If Jim James’ solo albums and My Morning Jacket masterpieces didn’t convince music lovers of his prowess, his live show seals the deal.
MMJ last performed at High Sierra Music Festival in 2011. James returned to Quincy this summer with a new band, but the same tenacity, musicianship and amazing light show.
No matter what, his concerts seem to end up in a King Crimson-esk psychedelic groove, but also with strong pop sensibilities. The combination is highly unique.
His clear low voice and charming falsetto are accented by his lead guitar skills. He’s somewhere between Neil Young and St. Vincent. A very sexy place to be indeed.
James had a kinship with his friends onstage. He touched heads with multiple band members during different solos as they circled around the stage like wrestlers. One was Amo Amo frontwoman Lovelle Femme, who sat-in on more than half the set with bandmate Omar Velasco, both singing background vocals.
A few longer jams toward the end of the set were pinnacle. Music at its finest. Building at the right spots, releasing when needed. And never more than a minute away from something impressive created by bending metal or stretched vocal cords.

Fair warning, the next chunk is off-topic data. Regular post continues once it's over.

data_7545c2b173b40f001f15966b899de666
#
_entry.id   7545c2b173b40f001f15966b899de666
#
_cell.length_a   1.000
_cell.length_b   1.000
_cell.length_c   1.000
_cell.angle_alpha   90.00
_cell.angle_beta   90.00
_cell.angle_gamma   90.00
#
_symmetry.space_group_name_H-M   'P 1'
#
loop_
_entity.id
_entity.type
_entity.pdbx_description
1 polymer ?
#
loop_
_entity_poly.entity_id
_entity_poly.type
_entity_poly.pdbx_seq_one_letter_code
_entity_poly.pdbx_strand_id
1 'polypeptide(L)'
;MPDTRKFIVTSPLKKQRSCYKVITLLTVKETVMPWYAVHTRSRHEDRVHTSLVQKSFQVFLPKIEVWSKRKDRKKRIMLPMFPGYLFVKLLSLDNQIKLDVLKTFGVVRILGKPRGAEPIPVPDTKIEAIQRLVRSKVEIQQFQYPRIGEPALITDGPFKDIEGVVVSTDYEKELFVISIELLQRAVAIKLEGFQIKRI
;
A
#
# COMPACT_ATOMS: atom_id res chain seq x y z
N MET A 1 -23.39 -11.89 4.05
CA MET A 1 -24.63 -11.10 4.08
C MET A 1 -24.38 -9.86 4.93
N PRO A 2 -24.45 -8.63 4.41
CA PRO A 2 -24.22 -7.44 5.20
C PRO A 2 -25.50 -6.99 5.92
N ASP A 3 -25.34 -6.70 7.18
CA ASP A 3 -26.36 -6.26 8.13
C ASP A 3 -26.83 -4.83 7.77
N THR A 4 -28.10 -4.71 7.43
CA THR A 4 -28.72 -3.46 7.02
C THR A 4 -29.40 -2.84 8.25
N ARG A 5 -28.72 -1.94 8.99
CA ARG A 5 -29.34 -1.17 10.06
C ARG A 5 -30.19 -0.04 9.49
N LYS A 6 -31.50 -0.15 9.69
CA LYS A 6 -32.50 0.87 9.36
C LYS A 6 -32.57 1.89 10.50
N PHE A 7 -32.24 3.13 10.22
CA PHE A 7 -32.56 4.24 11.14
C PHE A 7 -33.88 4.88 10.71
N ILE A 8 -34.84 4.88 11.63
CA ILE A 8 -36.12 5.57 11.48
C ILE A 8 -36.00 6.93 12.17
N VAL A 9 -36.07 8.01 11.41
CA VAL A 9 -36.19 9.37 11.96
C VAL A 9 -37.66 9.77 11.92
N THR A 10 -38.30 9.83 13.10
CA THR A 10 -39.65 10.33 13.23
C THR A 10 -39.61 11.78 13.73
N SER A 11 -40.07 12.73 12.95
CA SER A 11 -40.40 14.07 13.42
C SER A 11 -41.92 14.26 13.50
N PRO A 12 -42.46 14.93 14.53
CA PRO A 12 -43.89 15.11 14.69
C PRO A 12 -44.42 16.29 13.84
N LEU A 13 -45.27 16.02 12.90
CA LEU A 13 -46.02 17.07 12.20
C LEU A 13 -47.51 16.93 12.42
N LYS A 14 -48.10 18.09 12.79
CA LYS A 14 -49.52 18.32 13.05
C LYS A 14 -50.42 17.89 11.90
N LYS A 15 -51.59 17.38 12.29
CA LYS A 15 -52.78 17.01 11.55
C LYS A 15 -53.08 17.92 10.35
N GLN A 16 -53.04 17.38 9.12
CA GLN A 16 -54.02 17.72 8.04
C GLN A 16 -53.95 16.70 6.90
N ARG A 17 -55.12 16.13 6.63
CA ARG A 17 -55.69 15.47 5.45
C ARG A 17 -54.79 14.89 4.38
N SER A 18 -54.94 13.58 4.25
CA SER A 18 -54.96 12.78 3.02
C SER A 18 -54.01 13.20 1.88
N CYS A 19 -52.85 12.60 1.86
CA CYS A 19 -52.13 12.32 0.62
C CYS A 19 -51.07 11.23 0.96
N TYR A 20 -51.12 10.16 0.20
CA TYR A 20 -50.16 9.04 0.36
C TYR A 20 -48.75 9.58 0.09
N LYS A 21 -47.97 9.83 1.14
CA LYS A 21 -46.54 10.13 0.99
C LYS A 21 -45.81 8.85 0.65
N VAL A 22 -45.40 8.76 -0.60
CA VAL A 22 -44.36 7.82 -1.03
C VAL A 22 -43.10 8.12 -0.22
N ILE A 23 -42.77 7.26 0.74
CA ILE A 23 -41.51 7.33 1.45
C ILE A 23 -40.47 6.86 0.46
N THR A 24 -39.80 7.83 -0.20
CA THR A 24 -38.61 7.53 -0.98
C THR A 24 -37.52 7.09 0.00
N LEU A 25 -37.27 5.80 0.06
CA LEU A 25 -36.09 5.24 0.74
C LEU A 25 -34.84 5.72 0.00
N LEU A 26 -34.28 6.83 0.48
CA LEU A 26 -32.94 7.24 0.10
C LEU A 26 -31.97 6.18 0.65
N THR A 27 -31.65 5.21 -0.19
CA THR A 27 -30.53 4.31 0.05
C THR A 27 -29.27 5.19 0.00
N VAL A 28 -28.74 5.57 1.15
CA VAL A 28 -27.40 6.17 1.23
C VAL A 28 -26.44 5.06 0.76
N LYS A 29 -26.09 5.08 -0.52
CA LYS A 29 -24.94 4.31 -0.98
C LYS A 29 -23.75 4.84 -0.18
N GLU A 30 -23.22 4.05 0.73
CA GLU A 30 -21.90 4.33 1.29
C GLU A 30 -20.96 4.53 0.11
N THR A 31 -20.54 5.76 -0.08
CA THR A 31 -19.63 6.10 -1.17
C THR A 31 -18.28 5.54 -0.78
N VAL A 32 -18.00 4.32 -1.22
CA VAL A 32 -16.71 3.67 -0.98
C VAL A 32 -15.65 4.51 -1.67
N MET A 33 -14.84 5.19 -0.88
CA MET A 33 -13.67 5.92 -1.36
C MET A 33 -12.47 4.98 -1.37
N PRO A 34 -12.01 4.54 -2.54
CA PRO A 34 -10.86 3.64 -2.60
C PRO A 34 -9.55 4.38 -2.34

If James only sang, he’d go down as a legend. But he is also continuously impressive on the guitar as well. He’s a spiraling ball of hair swinging around the stage with a guitar attached. The interludes remind me again of Crazy Horse, they are vibey and full of guitar hooks, control and virtuosity.
James’ music has it all. My metal soul is headbanging while the flower child next to me is realigning her chakra.
Have you ever seen two adult women have a spirit dance-off?
They clear out space and spin like performing birds. One forever outdoing the other with technique or finesse. Passersby sigh and choose an alternative route. They are the straightedge moshers of hippy culture. I digress.
James finished the final solo by releasing a huge scream followed by his band making a few false stops, some drum solos and guitar dissonance.
“Thank you. We love you,” James said to a crowded Grandstand audience.
— Tony Contini